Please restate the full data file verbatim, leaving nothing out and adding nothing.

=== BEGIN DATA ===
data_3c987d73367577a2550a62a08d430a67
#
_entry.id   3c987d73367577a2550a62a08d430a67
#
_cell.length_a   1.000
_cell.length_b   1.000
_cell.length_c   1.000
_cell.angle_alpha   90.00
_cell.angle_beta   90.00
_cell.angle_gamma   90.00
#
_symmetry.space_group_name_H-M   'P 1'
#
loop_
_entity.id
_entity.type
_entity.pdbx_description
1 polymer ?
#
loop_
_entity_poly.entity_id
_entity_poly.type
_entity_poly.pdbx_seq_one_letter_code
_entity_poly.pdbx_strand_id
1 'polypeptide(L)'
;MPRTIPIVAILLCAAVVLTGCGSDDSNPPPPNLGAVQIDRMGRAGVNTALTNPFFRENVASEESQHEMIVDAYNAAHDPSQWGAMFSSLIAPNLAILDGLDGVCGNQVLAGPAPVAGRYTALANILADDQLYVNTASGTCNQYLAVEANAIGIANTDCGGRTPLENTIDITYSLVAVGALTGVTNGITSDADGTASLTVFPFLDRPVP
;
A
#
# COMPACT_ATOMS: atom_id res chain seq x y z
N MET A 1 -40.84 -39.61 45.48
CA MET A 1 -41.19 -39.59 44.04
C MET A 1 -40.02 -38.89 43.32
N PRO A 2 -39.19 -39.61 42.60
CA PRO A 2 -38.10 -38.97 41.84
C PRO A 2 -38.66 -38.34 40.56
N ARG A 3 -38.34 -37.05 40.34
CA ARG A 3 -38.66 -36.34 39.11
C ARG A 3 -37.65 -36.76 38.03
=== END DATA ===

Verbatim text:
data_3c987d73367577a2550a62a08d430a67
#
_entry.id   3c987d73367577a2550a62a08d430a67
#
_cell.length_a   1.000
_cell.length_b   1.000
_cell.length_c   1.000
_cell.angle_alpha   90.00
_cell.angle_beta   90.00
_cell.angle_gamma   90.00
#
_symmetry.space_group_name_H-M   'P 1'
#
loop_
_entity.id
_entity.type
_entity.pdbx_description
1 polymer ?
#
loop_
_entity_poly.entity_id
_entity_poly.type
_entity_poly.pdbx_seq_one_letter_code
_entity_poly.pdbx_strand_id
1 'polypeptide(L)'
;MPRTIPIVAILLCAAVVLTGCGSDDSNPPPPNLGAVQIDRMGRAGVNTALTNPFFRENVASEESQHEMIVDAYNAAHDPSQWGAMFSSLIAPNLAILDGLDGVCGNQVLAGPAPVAGRYTALANILADDQLYVNTASGTCNQYLAVEANAIGIANTDCGGRTPLENTIDITYSLVAVGALTGVTNGITSDADGTASLTVFPFLDRPVP
;
A
#
# COMPACT_ATOMS: atom_id res chain seq x y z
N MET A 1 -40.84 -39.61 45.48
CA MET A 1 -41.19 -39.59 44.04
C MET A 1 -40.02 -38.89 43.32
N PRO A 2 -39.19 -39.61 42.60
CA PRO A 2 -38.10 -38.97 41.84
C PRO A 2 -38.66 -38.34 40.56
N ARG A 3 -38.34 -37.05 40.34
CA ARG A 3 -38.66 -36.34 39.11
C ARG A 3 -37.65 -36.76 38.03